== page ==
Barack Obama and Israel differ over the president's plan to base a settlement with Palestine along pre-Six-Day War borders. President Obama's May 19, 2011, Middle East Policy speech dealt with many aspects of American policy in the region, but its sections regarding Israel and Palestine drew the most attention. Here is a digest of the speech's main points regarding the Jewish state.
Peace is possible between Palestinians and Israel
At the time of the speech, peace talks between the Palestinian Authority and Israel had stalled. Obama said, however, that the events of the "Arab Spring" made the "drive for a lasting peace that ends the conflict and resolves all claims is more urgent than ever."
Palestine Must Recognize Israel's Right To Exist
Obama said the Palestinian Authority could not try to "isolate" Israel politically in the United Nations and it could not deny Israel's right to exist.
Terror Will Not Work
Hamas, one of two major parties in the Palestinian Authority, is linked to terror against Israel. "Palestinian leaders will not achieve peace or prosperity if Hamas insists on a path of terror," said Obama.
The "Status Quo Is Unsustainable"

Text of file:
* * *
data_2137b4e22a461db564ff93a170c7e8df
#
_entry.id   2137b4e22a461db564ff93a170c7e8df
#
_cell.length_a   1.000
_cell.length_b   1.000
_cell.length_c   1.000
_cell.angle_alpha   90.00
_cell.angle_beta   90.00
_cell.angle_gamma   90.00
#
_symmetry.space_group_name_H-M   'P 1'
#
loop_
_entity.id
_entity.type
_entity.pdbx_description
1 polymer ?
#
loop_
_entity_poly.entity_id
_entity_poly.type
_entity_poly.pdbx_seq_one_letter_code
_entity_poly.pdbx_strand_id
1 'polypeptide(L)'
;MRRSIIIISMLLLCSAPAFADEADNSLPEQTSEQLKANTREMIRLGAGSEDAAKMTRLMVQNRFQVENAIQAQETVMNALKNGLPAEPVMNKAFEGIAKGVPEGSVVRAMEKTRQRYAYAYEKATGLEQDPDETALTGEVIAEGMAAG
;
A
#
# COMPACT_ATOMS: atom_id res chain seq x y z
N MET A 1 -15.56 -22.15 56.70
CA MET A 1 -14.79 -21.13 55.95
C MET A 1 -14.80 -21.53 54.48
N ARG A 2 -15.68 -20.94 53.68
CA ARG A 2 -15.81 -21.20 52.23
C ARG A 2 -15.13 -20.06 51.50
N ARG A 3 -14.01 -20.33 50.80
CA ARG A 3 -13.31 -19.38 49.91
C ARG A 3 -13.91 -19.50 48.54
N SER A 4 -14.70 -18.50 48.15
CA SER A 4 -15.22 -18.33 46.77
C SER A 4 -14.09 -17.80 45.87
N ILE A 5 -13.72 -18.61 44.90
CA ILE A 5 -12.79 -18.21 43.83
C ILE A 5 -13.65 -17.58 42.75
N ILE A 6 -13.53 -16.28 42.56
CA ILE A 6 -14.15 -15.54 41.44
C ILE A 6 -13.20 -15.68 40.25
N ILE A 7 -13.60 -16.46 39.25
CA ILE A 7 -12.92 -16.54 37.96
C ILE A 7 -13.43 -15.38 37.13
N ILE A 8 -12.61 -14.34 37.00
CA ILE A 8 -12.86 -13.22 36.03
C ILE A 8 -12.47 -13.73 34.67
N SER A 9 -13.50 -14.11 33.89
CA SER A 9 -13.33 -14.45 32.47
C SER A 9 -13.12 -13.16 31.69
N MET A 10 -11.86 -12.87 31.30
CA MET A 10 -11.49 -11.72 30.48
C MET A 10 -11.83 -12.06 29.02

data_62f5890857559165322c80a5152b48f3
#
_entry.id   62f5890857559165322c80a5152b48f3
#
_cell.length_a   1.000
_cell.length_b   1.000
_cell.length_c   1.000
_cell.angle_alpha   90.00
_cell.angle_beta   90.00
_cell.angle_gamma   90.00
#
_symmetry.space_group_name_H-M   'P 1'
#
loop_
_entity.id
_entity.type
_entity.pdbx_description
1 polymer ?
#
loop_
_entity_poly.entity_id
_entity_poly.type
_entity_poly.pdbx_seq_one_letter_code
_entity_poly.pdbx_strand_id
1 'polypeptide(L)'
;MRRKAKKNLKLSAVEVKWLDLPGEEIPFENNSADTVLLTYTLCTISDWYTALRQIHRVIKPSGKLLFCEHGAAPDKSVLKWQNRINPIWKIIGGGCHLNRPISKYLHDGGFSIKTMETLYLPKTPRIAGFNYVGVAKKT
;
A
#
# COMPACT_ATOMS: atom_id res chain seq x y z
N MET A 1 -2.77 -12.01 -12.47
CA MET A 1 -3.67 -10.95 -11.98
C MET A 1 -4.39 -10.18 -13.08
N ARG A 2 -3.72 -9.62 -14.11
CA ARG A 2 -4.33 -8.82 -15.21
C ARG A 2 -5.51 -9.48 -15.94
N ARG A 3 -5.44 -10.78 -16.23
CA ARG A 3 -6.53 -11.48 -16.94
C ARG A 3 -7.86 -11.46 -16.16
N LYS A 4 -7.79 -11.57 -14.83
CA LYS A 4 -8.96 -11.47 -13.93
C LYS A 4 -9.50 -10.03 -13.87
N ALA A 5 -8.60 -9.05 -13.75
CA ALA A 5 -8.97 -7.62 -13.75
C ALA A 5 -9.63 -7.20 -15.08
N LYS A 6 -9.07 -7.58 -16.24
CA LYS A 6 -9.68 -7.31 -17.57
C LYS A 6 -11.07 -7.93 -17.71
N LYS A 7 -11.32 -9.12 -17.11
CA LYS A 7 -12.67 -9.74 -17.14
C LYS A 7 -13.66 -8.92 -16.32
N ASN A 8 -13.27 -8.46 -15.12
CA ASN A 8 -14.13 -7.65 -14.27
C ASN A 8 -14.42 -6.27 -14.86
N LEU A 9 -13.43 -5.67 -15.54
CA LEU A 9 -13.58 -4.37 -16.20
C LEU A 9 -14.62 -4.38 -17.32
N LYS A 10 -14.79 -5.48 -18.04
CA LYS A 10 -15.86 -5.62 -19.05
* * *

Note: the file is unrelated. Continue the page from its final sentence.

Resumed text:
Obama noted that the "a growing number of Palestinians live west of the Jordan River," in the area known as the West Bank, which Israel has occupied as a defensive buffer zone since the Six-Day War against Arab nations in 1967. That population growth, plus the social networking technology that made "Arab Spring" possible elsewhere in the Middle East, would make it "harder for Israel to defend itself [by simply occupying territory]."
Speaking of Israeli/Palestinian conflicts that have occurred sporadically since Israel's creation in 1948, Obama said, "the international community is tired of an endless process that never produces an outcome."
Peace Will Involve Both A Jewish State and a Palestinian State
"What America and the international community can do is to state frankly what everyone knows," said Obama. "A lasting peace will involve two states for two peoples: Israel as a Jewish state and the homeland for the Jewish people, and the state of Palestine as the homeland for the Palestinian people."
Pre-Six-Day War Borders Should Be Basis Of Permanent State Borders
This part of Obama's speech caused the most controversy. Israeli Prime Minister Benjamin Netanyahu said the plan would put Israel in an "indefensible" position, and many of Obama's political opponents claimed he had abandoned Israel.
Key to Obama's remarks, however, was the idea of "mutually agreed swaps" of land between Israel and Palestine. The pre-war borders would be just a starting place for border modifications. The plan is not far removed from that espoused by other American presidents.
Israel Must Be Secure
"Every state has the right to self-defense," said Obama, "and Israel must be able to defend itself -- by itself -- against any threat."